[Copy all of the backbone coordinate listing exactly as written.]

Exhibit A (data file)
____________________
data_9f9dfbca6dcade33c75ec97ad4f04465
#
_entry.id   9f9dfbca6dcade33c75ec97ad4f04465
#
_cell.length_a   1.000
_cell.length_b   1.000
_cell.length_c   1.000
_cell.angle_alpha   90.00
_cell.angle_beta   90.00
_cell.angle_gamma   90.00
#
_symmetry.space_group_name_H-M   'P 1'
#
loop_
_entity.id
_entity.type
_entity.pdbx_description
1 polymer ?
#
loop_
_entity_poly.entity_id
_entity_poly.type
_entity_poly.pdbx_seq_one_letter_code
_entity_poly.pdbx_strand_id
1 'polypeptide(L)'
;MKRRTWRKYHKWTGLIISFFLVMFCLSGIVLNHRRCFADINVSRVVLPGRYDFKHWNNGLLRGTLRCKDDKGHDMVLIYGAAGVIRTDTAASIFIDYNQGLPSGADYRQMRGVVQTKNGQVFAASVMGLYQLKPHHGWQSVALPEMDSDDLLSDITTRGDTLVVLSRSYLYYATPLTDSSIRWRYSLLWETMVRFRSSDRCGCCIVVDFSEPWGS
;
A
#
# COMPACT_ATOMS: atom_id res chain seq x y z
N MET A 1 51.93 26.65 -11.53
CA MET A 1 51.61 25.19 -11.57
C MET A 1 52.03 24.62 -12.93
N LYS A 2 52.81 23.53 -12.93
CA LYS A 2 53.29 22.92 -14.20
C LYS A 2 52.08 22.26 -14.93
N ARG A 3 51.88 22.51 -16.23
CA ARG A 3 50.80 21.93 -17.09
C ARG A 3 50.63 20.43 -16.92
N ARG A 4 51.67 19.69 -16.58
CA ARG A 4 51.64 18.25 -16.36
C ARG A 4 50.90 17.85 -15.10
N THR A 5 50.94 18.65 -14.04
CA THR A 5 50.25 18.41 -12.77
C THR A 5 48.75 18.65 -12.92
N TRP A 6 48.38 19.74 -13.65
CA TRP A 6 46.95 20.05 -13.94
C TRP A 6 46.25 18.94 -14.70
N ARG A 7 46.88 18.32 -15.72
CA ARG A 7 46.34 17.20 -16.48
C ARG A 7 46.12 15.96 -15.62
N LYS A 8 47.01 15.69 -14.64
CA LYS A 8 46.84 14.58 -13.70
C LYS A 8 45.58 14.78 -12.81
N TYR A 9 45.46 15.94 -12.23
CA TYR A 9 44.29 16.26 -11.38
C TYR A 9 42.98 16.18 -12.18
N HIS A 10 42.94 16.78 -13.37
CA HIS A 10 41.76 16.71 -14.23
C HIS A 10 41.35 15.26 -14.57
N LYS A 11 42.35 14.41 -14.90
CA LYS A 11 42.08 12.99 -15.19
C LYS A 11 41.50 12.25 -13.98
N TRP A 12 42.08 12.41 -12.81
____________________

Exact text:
data_9f9dfbca6dcade33c75ec97ad4f04465
#
_entry.id   9f9dfbca6dcade33c75ec97ad4f04465
#
_cell.length_a   1.000
_cell.length_b   1.000
_cell.length_c   1.000
_cell.angle_alpha   90.00
_cell.angle_beta   90.00
_cell.angle_gamma   90.00
#
_symmetry.space_group_name_H-M   'P 1'
#
loop_
_entity.id
_entity.type
_entity.pdbx_description
1 polymer ?
#
loop_
_entity_poly.entity_id
_entity_poly.type
_entity_poly.pdbx_seq_one_letter_code
_entity_poly.pdbx_strand_id
1 'polypeptide(L)'
;MKRRTWRKYHKWTGLIISFFLVMFCLSGIVLNHRRCFADINVSRVVLPGRYDFKHWNNGLLRGTLRCKDDKGHDMVLIYGAAGVIRTDTAASIFIDYNQGLPSGADYRQMRGVVQTKNGQVFAASVMGLYQLKPHHGWQSVALPEMDSDDLLSDITTRGDTLVVLSRSYLYYATPLTDSSIRWRYSLLWETMVRFRSSDRCGCCIVVDFSEPWGS
;
A
#
# COMPACT_ATOMS: atom_id res chain seq x y z
N MET A 1 51.93 26.65 -11.53
CA MET A 1 51.61 25.19 -11.57
C MET A 1 52.03 24.62 -12.93
N LYS A 2 52.81 23.53 -12.93
CA LYS A 2 53.29 22.92 -14.20
C LYS A 2 52.08 22.26 -14.93
N ARG A 3 51.88 22.51 -16.23
CA ARG A 3 50.80 21.93 -17.09
C ARG A 3 50.63 20.43 -16.92
N ARG A 4 51.67 19.69 -16.58
CA ARG A 4 51.64 18.25 -16.36
C ARG A 4 50.90 17.85 -15.10
N THR A 5 50.94 18.65 -14.04
CA THR A 5 50.25 18.41 -12.77
C THR A 5 48.75 18.65 -12.92
N TRP A 6 48.38 19.74 -13.65
CA TRP A 6 46.95 20.05 -13.94
C TRP A 6 46.25 18.94 -14.70
N ARG A 7 46.88 18.32 -15.72
CA ARG A 7 46.34 17.20 -16.48
C ARG A 7 46.12 15.96 -15.62
N LYS A 8 47.01 15.69 -14.64
CA LYS A 8 46.84 14.58 -13.70
C LYS A 8 45.58 14.78 -12.81
N TYR A 9 45.46 15.94 -12.23
CA TYR A 9 44.29 16.26 -11.38
C TYR A 9 42.98 16.18 -12.18
N HIS A 10 42.94 16.78 -13.37
CA HIS A 10 41.76 16.71 -14.23
C HIS A 10 41.35 15.26 -14.57
N LYS A 11 42.35 14.41 -14.90
CA LYS A 11 42.08 12.99 -15.19
C LYS A 11 41.50 12.25 -13.98
N TRP A 12 42.08 12.41 -12.81